One-third of us are dying, one-third of us are fleeing, and one-third of us will be widows. (Friday, December 01, 2006)
- Subscribe: IraqFrontNewsemail@example.comFriday, December 01, 2006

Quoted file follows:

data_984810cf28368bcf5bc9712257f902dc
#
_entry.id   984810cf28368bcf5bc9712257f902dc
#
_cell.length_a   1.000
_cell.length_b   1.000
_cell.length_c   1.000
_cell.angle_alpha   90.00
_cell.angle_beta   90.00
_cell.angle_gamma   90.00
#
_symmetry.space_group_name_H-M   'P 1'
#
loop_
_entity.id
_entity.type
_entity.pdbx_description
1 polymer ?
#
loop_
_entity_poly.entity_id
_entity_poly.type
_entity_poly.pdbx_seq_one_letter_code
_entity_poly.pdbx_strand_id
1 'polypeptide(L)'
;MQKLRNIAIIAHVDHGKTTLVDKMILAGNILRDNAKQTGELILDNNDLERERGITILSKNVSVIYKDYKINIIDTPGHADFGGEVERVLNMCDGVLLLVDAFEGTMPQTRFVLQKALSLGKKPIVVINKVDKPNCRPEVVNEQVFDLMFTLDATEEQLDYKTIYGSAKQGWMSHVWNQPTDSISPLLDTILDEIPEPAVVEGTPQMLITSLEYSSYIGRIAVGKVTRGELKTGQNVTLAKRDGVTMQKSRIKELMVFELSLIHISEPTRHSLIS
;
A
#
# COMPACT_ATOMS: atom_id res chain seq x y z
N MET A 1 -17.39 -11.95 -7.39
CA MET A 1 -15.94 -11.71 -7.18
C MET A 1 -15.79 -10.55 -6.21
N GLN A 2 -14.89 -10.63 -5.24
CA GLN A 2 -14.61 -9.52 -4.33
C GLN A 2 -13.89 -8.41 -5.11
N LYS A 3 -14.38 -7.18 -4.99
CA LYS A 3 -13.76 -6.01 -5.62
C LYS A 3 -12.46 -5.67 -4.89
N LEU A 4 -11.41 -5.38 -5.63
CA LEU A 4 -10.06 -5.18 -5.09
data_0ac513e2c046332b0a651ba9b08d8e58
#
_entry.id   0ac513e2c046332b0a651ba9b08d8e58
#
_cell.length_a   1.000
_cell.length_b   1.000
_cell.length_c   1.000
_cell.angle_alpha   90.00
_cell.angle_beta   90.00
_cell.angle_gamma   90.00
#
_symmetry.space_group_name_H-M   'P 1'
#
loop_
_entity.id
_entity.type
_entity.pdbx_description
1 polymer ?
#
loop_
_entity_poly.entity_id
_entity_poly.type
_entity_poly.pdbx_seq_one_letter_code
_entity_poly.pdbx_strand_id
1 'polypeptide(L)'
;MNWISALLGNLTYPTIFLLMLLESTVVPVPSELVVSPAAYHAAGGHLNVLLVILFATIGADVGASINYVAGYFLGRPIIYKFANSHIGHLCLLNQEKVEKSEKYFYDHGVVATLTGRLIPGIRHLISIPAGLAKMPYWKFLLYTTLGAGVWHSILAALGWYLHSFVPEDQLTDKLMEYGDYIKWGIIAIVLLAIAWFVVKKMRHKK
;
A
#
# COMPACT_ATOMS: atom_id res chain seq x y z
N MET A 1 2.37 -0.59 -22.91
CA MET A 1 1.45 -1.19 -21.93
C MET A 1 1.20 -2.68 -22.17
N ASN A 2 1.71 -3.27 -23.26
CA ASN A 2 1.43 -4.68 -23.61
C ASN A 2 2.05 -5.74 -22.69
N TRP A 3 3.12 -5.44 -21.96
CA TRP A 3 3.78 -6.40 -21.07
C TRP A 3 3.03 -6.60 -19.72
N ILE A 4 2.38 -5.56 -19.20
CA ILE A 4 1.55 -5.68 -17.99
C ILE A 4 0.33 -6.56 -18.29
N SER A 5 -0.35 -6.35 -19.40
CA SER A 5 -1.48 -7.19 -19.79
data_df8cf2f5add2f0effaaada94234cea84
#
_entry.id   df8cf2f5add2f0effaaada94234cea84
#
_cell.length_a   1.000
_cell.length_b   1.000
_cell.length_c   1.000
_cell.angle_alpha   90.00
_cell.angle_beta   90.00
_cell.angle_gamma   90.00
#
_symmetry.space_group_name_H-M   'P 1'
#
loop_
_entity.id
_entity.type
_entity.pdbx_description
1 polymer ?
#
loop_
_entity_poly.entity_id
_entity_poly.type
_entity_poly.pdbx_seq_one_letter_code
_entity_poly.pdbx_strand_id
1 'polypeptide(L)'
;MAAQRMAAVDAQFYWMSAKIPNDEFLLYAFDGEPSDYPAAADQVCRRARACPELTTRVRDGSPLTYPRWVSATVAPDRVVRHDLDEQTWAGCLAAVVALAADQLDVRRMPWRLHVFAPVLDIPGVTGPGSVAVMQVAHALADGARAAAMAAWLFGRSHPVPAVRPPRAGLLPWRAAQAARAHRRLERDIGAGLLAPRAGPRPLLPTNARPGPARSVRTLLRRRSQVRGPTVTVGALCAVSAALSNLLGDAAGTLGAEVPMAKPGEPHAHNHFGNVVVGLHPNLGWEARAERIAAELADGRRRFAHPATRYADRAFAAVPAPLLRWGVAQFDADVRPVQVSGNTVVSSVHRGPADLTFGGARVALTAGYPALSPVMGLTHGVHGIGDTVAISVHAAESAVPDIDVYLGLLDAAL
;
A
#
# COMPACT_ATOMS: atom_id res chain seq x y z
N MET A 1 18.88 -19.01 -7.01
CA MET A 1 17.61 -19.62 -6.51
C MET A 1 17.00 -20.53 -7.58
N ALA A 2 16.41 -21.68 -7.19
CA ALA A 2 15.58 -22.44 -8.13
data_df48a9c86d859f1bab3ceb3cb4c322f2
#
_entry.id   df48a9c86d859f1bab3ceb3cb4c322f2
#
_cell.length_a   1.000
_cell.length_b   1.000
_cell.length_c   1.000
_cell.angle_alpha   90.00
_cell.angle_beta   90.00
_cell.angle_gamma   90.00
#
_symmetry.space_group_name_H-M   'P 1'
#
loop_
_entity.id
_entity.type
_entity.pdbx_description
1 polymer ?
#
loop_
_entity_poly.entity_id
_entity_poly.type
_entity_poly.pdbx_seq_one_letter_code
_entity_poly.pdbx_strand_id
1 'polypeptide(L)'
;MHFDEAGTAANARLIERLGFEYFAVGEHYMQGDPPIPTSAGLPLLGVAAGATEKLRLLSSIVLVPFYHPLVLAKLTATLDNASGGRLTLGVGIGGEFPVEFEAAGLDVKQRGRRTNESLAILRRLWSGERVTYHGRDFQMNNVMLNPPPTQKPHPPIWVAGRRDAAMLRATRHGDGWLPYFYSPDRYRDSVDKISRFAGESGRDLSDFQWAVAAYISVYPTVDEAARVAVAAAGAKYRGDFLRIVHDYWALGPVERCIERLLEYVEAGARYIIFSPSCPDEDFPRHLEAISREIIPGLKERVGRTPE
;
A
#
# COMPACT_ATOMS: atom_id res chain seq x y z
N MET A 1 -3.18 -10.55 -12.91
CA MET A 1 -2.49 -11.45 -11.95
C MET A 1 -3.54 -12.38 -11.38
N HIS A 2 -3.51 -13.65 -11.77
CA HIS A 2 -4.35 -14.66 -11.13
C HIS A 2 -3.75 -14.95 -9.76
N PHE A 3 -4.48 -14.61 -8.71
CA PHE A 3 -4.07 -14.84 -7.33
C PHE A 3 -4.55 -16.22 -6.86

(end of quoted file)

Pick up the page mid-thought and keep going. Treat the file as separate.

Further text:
News roundup by Jim GalasynIraq Front NewsFriday, December 01, 200652 bodies found in different districts of BaghdadThu, 30 Nov 2006 00:00:00 GMTA total of 52 bodies, with gunshot wounds and bearing signs of torture, were found in different districts of Baghdad on Wednesday, an Interior Ministry source said.Scores more bodies found in IraqThu, 30 Nov 2006 00:00:00 GMTAt least 80 bodies - many with gunshot wounds and bearing signs of torture - have been found in Iraq in the past 24 hours, officials have said. Iraqi security officials said they had recovered at least 52 bodies scattered around the capital, Baghdad.MNF: 28 bodies found south of BaqubahThu, 30 Nov 2006 00:00:00 GMTIraqi army soldiers found 28 bodies in a “mass grave” Wednesday south of Baqubah, Iraq. Elements from 2nd Battalion, 2nd Brigade, 5th Iraqi army, with support from Coalition Forces...identified the possible grave site28 bodies found in mass grave in IraqThu, 30 Nov 2006 23:07:48 GMThttp://topix.net/r/0VbzvuDGWNRuDkXS1vjkys5t6=2BP8ETp=2BXxCY1YlAnCCudnB4D5otQz07qwkWdjV0EV3QoL4BkfxqhsTILtcYFJQ=3D=3DThe U.S. military in Iraq says coalition troops have found 28 bodies in a mass grave near the restive city of Baquba, north of Baghdad.14 Kurds found murdered in northern IraqFri, 01 Dec 2006 17:21:57 GMThttp://us.rd.yahoo.com/dailynews/rss/iraq/*http://news.yahoo.com/s/afp/20061201/wl_mideast_afp/iraqunrestkurdIraqi police have found 14 Kurdish farmers murdered in a field near the Syrian border.Twelve killed in Iraq clashesFri, 01 Dec 2006 10:48:43 GMThttp://us.rd.yahoo.com/dailynews/rss/iraq/*http://news.yahoo.com/s/afp/20061201/wl_mideast_afp/iraqunrestbaghdadTwelve Iraqis have been killed in a series of attacks around Iraq.MNF: Four Mosul citizens killed, 29 injured in suicide attackFri, 01 Dec 2006 00:00:00 GMTIraqi Police successfully engaged a suicide car bomber attempting to breach an entry control point leading to a police station in the Al Dawasa neighborhood Wednesday...killing four Mosul citizens and the suicide car bomber and injuring 29.U.S. and Iraqi forces fight gunmen in capitalFri, 01 Dec 2006 14:02:05 GMTIraqi troops backed by U.S. attack helicopters fought militants for several hours in central Baghdad on Friday as new figures showed a leap in the number of Iraqis killed in violence in November.Fighting in Baghdad kills 3, wounds 11Fri, 01 Dec 2006 06:20:30 GMTIraqi forces backed by U.S. helicopters swept through one of the oldest areas of Baghdad on Friday in house-to-house fighting that killed at least three Iraqis and wounded 11, police said.Attacks target outdoor markets in BaghdadFri, 01 Dec 2006 11:02:51 GMThttp://topix.net/r/0VbzvuDGWNRuDkXS1vjkys5t6=2BP8ETp=2BXxCY1YlAnCCsize=2BLorsb3MIRrp4djvSSNmwO2oGe4ehSbmEBqMXf5J8CMmCFPZSrrbP1=2F9eNZBqoZEFWpQ=2FhXYbreVgiVA=2FBKoeqgjLkReOUVSns0BCJVQ=3D=3DEven as Iraqi and U.S. forces conducted raids to quell widespread violence, attacks shattered outdoor markets in two sections of the capital Friday.CommentThree killed in Baghdad market blastFri, 01 Dec 2006 00:00:00 GMTA car bomb has blasted Baghdad's celebrated pet market, killing three people and wounding 22 others. The Ghazil market is a popular spectacle on Fridays.Two US soldiers killed in BaghdadFri, 01 Dec 2006 11:53:17 GMThttp://us.rd.yahoo.com/dailynews/rss/iraq/*http://news.yahoo.com/s/afp/20061201/wl_mideast_afp/iraqunrestustollTwo more US soldiers have been killed in action in the war torn Iraqi capital Baghdad.MNF: MND-B Soldier killed in BaghdadFri, 01 Dec 2006 00:00:00 GMTA Multi-National Division - Baghdad Soldier was killed during combat operations here Nov. 30.Bodies pile up in Baghdad as Bush meets MalikiThu, 30 Nov 2006 14:37:19 GMThttp://us.rd.yahoo.com/dailynews/rss/iraq/*http://news.yahoo.com/s/afp/20061130/wl_mideast_afp/iraqunrestBaghdad's overflowing morgues have welcomed another grim daily harvest of bullet-riddled corpses as Prime Minister Nuri al-Maliki met US President George W. Bush and vowed to halt the violence.Iraqi soldier killed in clashes with gunmenFri, 01 Dec 2006 00:00:00 GMTClashes erupted between gunmen and the Iraqi army in central Baghdad, in which one soldier was killed and nine wounded, including five soldiers, the Interior Ministry said.Gunmen Kidnap Soccer Official in BaghdadFri, 01 Dec 2006 00:00:00 GMThttp://hosted.ap.org/dynamic/stories/I/IRAQ_SOCCER_KIDNAPPING?SITE=AP&SECTION=HOME&TEMPLATE=DEFAULT&CTIME=2006-12-01-12-34-03Gunmen have kidnapped the Sunni head of one of Iraq's leading soccer clubs, an official said Friday, the latest in a series of attacks against sports figures amid spiraling sectarian violence.Pa. soldier died from 'huffing' in IraqThu, 30 Nov 2006 21:49:28 GMThttp://us.rd.yahoo.com/dailynews/rss/iraq/*http://news.yahoo.com/s/ap/20061130/ap_on_re_us/guardsman_huffing_deathA Pennsylvania National Guard soldier found dead in his room in Iraq in March accidentally killed himself by inhaling gases from a container of pressurized air to get high, an Army investigation concluded.Soldiers in Iraq take on new roleFri, 01 Dec 2006 21:07:20 GMThttp://us.rd.yahoo.com/dailynews/rss/iraq/*http://news.yahoo.com/s/ap/20061201/ap_on_go_ca_st_pe/us_iraq_militaryNormally, U.S. soldiers train to fight, not to train.Security developments in Iraq, Dec 101 Dec 2006Dec 1 (Reuters) - Following are security developments in Iraq as of 1700 GMT on Friday.*indicates new or updated entry.